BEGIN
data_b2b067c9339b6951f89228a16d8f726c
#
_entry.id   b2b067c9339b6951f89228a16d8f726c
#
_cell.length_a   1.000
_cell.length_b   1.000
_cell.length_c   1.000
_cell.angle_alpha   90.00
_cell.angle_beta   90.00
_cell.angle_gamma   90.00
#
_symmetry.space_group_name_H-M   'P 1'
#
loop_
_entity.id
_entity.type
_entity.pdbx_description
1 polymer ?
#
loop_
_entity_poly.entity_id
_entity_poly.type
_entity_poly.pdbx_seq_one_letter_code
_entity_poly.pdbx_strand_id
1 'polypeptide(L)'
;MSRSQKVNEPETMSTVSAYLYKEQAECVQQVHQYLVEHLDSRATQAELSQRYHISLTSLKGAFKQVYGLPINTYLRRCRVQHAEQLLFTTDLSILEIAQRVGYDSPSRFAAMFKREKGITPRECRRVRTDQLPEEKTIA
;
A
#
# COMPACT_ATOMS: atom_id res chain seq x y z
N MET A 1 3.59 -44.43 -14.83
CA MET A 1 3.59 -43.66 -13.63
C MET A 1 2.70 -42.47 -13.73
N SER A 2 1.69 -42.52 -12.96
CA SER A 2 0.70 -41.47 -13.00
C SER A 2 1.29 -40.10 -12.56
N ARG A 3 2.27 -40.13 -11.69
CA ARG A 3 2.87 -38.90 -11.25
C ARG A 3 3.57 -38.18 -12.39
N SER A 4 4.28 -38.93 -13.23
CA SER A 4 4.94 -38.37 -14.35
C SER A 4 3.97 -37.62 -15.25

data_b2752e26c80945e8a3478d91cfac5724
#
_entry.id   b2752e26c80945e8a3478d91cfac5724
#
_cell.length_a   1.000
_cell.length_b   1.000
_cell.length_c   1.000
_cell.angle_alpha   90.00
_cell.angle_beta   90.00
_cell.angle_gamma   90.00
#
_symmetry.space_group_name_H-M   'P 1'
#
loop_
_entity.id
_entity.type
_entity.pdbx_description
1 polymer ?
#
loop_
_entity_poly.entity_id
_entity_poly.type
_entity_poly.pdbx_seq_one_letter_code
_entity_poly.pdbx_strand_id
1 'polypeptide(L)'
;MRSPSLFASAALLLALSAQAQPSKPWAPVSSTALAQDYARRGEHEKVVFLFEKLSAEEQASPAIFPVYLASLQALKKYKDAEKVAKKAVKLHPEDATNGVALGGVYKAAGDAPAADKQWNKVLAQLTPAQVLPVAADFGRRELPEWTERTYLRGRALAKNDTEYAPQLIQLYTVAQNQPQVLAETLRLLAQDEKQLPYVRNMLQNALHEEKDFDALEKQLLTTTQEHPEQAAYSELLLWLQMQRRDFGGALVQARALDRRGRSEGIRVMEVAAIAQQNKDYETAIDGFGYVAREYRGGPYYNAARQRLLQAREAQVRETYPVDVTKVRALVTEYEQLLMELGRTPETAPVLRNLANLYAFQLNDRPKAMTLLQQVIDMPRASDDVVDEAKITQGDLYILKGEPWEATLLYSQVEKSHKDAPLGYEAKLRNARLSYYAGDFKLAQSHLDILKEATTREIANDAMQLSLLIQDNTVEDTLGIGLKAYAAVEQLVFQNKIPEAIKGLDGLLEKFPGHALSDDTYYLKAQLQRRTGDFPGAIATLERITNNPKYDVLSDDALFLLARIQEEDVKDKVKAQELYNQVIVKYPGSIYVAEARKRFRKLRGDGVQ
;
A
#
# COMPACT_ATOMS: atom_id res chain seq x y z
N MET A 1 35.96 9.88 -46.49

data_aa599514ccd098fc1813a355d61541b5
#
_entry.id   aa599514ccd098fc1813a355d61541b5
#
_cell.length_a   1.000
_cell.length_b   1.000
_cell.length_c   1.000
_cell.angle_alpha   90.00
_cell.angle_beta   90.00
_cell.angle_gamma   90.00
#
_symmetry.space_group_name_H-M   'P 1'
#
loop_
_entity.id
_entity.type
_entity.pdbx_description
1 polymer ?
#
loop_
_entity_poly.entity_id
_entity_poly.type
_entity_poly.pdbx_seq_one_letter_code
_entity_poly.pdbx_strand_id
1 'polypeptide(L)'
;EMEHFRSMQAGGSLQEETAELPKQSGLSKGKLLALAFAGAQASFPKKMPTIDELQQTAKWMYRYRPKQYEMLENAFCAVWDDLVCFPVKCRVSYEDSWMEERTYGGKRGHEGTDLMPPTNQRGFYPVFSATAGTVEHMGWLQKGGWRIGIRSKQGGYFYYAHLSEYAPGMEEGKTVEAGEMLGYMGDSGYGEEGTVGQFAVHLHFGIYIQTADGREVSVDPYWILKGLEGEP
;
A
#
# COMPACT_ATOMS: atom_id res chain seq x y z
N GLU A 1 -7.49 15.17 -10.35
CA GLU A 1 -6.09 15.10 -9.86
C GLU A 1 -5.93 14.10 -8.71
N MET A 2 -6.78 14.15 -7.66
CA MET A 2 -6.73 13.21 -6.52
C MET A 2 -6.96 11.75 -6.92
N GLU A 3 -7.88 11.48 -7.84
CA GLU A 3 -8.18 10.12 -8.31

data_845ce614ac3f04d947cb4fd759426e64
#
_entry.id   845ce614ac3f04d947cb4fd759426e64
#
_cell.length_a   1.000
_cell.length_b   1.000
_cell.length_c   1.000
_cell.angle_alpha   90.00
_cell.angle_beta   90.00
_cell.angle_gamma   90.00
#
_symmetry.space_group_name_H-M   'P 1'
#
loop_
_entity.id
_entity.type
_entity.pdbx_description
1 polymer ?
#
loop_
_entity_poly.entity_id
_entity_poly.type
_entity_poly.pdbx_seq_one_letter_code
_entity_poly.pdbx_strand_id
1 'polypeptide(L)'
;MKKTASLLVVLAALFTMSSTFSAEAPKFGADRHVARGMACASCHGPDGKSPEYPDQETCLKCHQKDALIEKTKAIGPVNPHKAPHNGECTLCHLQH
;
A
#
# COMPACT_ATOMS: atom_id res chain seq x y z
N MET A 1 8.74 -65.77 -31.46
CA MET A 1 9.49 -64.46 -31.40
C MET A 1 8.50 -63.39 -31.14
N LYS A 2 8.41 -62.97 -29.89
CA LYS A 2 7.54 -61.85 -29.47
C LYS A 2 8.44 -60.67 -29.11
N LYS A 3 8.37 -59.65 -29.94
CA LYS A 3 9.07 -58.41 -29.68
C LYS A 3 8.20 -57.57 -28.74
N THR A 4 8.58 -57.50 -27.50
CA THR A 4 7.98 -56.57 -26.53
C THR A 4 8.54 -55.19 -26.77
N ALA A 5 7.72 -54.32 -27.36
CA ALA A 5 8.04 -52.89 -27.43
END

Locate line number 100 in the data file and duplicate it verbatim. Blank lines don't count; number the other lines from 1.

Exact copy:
;